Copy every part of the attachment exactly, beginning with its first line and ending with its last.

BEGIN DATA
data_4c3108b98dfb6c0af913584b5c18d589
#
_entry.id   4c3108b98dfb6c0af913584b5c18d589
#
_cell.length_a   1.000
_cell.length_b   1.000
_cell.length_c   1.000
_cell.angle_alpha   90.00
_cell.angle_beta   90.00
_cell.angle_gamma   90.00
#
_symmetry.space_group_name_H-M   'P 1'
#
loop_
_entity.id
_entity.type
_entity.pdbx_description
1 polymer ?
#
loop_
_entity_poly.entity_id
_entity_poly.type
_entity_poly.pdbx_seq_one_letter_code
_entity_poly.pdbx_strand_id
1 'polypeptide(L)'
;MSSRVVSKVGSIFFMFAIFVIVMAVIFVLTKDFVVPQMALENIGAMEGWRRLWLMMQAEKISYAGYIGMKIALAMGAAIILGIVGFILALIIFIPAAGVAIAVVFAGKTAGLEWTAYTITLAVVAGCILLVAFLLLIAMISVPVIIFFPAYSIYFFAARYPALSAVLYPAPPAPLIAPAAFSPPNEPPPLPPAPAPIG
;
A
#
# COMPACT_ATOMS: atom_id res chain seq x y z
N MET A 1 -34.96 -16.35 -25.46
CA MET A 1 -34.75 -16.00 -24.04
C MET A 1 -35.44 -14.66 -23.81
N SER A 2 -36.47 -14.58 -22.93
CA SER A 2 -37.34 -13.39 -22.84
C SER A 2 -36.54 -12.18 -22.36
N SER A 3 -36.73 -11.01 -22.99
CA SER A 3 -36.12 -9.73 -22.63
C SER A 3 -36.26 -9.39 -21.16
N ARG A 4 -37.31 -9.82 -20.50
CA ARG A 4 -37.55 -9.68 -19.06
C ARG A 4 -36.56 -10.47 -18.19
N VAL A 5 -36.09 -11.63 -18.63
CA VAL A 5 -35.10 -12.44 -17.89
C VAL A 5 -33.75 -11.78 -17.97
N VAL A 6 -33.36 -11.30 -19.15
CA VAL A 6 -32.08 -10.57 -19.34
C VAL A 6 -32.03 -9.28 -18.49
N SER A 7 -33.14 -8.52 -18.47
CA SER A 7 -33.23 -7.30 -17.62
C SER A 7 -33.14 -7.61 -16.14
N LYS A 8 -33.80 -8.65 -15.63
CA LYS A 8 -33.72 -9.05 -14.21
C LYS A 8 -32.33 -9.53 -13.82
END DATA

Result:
data_4c3108b98dfb6c0af913584b5c18d589
#
_entry.id   4c3108b98dfb6c0af913584b5c18d589
#
_cell.length_a   1.000
_cell.length_b   1.000
_cell.length_c   1.000
_cell.angle_alpha   90.00
_cell.angle_beta   90.00
_cell.angle_gamma   90.00
#
_symmetry.space_group_name_H-M   'P 1'
#
loop_
_entity.id
_entity.type
_entity.pdbx_description
1 polymer ?
#
loop_
_entity_poly.entity_id
_entity_poly.type
_entity_poly.pdbx_seq_one_letter_code
_entity_poly.pdbx_strand_id
1 'polypeptide(L)'
;MSSRVVSKVGSIFFMFAIFVIVMAVIFVLTKDFVVPQMALENIGAMEGWRRLWLMMQAEKISYAGYIGMKIALAMGAAIILGIVGFILALIIFIPAAGVAIAVVFAGKTAGLEWTAYTITLAVVAGCILLVAFLLLIAMISVPVIIFFPAYSIYFFAARYPALSAVLYPAPPAPLIAPAAFSPPNEPPPLPPAPAPIG
;
A
#
# COMPACT_ATOMS: atom_id res chain seq x y z
N MET A 1 -34.96 -16.35 -25.46
CA MET A 1 -34.75 -16.00 -24.04
C MET A 1 -35.44 -14.66 -23.81
N SER A 2 -36.47 -14.58 -22.93
CA SER A 2 -37.34 -13.39 -22.84
C SER A 2 -36.54 -12.18 -22.36
N SER A 3 -36.73 -11.01 -22.99
CA SER A 3 -36.12 -9.73 -22.63
C SER A 3 -36.26 -9.39 -21.16
N ARG A 4 -37.31 -9.82 -20.50
CA ARG A 4 -37.55 -9.68 -19.06
C ARG A 4 -36.56 -10.47 -18.19
N VAL A 5 -36.09 -11.63 -18.63
CA VAL A 5 -35.10 -12.44 -17.89
C VAL A 5 -33.75 -11.78 -17.97
N VAL A 6 -33.36 -11.30 -19.15
CA VAL A 6 -32.08 -10.57 -19.34
C VAL A 6 -32.03 -9.28 -18.49
N SER A 7 -33.14 -8.52 -18.47
CA SER A 7 -33.23 -7.30 -17.62
C SER A 7 -33.14 -7.61 -16.14
N LYS A 8 -33.80 -8.65 -15.63
CA LYS A 8 -33.72 -9.05 -14.21
C LYS A 8 -32.33 -9.53 -13.82